How the owners/chefs of a Nederland brewpub revamped their personal kitchen
By Lisa Marshall – PHOTOS BY WEINRAUCHPHOTOGRAPHY.COM
Take a seat in one of the sleek, high-back bar stools in Cori and Tom Boogaard’s newly remodeled Nederland kitchen, and you feel as if you should be ordering a glass of red wine and a plate of brusquest.
With its deep wooden finishes, copper accents and intimate lighting, the bar has the vibe of an upscale European bistro. And its shimmering stainless-steel appliances would make any professional chef’s mouth water. But that’s no coincidence.
Seven years after the two lifelong cooks took the advice of friends and opened their own eatery—Wild Mountain Smokehouse & Brewery in Nederland—the Boogaards decided in 2012 that it was high time they treated themselves to the same welcoming ambiance and enviable culinary toys at home that they enjoyed at work.
“We love to cook and entertain, and we just didn’t like the layout and design and equipment we were using at home,” Cori says. “We needed something that was more a reflection of us.” But turning a cramped and isolated kitchen into an alluring entertainment hub that reflected the couple’s different cooking styles and aesthetics would take some collaboration.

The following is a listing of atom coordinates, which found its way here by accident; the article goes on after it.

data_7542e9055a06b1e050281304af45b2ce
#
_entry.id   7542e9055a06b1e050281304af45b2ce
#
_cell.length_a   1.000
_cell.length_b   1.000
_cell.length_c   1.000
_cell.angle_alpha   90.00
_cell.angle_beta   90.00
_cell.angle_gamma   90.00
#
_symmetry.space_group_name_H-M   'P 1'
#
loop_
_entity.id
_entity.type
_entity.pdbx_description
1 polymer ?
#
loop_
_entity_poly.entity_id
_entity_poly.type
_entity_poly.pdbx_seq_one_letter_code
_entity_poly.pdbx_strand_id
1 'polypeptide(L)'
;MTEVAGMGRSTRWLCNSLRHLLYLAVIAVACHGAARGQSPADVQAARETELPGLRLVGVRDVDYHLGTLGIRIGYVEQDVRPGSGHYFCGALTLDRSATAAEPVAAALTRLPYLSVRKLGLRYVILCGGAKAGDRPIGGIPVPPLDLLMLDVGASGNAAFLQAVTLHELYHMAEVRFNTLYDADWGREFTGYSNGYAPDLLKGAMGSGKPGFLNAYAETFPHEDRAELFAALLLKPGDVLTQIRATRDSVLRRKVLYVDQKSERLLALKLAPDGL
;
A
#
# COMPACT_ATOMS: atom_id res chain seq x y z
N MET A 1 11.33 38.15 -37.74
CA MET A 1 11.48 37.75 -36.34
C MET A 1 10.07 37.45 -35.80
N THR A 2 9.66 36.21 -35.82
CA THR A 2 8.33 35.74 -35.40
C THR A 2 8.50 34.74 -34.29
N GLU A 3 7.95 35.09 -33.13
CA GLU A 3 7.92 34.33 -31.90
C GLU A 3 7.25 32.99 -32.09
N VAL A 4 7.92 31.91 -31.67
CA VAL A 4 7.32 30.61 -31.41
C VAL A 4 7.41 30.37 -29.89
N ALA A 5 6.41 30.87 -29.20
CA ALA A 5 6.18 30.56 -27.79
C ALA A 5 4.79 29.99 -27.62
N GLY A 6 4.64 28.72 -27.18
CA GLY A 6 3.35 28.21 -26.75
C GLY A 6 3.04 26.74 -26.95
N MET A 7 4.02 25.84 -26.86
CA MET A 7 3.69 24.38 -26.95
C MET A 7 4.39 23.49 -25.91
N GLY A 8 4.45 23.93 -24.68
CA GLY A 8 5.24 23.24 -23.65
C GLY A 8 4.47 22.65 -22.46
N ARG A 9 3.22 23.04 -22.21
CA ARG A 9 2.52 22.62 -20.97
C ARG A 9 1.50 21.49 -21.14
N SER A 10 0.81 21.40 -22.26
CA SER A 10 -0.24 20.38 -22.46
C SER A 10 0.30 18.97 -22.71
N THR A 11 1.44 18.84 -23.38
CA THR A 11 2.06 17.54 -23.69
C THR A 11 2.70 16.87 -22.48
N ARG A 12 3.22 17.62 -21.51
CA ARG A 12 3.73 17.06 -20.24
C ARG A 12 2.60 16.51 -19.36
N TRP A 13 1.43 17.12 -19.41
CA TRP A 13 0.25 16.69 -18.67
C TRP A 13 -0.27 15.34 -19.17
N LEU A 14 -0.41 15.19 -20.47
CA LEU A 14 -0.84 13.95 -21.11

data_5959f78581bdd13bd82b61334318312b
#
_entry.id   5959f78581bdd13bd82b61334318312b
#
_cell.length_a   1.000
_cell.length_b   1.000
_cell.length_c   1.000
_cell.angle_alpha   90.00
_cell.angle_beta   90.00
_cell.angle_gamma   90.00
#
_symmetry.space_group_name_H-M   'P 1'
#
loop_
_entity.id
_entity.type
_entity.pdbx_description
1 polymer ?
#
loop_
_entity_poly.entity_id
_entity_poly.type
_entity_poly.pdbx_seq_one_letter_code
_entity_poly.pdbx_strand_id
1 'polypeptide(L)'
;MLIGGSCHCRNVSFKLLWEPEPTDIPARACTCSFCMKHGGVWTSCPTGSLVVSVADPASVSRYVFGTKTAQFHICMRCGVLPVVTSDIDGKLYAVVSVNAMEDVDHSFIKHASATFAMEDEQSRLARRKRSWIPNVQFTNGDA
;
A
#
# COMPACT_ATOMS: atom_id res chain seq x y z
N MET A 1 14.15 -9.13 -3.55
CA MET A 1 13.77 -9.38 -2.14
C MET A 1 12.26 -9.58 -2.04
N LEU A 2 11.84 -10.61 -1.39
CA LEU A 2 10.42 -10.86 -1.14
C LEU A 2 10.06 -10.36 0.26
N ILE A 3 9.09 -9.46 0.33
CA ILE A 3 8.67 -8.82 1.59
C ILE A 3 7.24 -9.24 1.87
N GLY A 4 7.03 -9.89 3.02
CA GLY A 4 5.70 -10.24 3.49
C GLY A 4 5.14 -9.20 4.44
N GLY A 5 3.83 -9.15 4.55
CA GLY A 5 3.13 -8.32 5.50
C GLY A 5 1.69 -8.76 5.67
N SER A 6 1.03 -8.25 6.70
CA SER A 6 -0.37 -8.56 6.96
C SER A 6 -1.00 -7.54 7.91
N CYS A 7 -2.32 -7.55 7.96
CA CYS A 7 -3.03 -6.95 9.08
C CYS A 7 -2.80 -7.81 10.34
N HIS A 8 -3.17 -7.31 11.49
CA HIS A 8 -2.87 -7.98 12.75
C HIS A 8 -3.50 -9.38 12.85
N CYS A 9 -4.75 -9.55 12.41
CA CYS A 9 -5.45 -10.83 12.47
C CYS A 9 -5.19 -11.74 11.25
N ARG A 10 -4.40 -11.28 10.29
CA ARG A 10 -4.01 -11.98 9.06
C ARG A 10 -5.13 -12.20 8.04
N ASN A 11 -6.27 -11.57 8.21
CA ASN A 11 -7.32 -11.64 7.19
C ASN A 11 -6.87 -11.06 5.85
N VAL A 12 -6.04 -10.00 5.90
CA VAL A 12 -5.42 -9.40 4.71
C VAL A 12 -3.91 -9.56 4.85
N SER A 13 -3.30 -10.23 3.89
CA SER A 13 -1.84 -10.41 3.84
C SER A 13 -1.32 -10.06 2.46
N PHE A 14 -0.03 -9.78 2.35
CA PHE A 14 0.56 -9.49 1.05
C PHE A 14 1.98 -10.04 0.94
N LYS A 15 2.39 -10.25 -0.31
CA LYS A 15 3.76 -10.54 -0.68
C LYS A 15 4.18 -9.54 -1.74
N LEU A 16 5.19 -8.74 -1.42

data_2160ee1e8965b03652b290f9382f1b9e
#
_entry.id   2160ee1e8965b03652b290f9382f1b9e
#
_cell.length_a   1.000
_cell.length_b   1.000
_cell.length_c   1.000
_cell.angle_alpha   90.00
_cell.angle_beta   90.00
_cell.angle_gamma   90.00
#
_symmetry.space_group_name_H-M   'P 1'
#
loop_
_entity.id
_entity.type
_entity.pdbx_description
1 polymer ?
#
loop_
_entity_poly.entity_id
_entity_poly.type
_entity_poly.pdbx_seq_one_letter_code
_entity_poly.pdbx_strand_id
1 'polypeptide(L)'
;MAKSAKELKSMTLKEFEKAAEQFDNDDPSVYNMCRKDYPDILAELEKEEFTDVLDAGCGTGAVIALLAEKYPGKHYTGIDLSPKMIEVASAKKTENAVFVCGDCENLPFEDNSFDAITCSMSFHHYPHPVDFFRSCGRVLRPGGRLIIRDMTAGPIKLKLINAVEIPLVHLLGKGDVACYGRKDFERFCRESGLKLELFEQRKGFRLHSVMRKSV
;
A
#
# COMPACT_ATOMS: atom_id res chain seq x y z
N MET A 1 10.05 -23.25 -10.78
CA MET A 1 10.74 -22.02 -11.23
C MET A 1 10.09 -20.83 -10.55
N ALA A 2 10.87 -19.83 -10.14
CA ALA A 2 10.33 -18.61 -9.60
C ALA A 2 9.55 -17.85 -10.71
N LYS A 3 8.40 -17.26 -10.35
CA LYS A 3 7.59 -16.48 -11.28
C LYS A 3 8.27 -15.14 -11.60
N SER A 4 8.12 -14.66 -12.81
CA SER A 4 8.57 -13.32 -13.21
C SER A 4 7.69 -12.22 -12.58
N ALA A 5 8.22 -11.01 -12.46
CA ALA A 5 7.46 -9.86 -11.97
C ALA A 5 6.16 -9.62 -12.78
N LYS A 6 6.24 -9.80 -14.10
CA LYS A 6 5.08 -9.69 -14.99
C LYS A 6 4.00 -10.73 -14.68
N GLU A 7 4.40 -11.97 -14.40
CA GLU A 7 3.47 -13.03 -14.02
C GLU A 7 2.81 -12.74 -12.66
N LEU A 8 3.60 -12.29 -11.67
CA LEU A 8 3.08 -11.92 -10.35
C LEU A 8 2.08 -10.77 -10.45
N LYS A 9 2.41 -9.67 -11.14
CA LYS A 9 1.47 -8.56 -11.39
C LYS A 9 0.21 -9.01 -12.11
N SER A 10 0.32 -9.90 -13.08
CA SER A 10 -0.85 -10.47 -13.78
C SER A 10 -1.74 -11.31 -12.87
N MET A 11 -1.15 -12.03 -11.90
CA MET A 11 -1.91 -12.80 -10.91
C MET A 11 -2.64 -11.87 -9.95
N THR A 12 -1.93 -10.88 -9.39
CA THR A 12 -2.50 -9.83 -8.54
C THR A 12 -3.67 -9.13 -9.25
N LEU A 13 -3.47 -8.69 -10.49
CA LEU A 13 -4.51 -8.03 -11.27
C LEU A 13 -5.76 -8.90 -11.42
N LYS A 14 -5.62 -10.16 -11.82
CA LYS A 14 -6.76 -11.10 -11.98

Tom grew up in Washington, D.C., taught himself to cook at age 8, and developed an affinity early on for a good cut of red meat and, as he puts it, “anything soaked in butter.” Cori hailed from western New York and spent her youth helping in her grandmother’s restaurant, where she came to love home-style cooking and “simple comfort foods.”
A former art therapy major, she loved bright colors and shiny copper. A collector of European antiques, he loved dark, lustrous woods. While she enjoyed experimenting with light appetizers and desserts, he preferred crafting a rich eggs Benedict or a luxurious chateaubriand with béarnaise sauce.
That meant, appliance-wise, they needed it all. And all of it positioned so that they weren’t bumping into each other. But when it came to color palette and style, the opinionated pair needed some guidance. So they hired certified kitchen designer Cher Schuck of Superior-based CS Design Inc. “We were able to capture that earthy Old World feel that Tom loves, but make it warm, vibrant and contemporary,” Schuck says. “It’s a 21st-century kitchen.”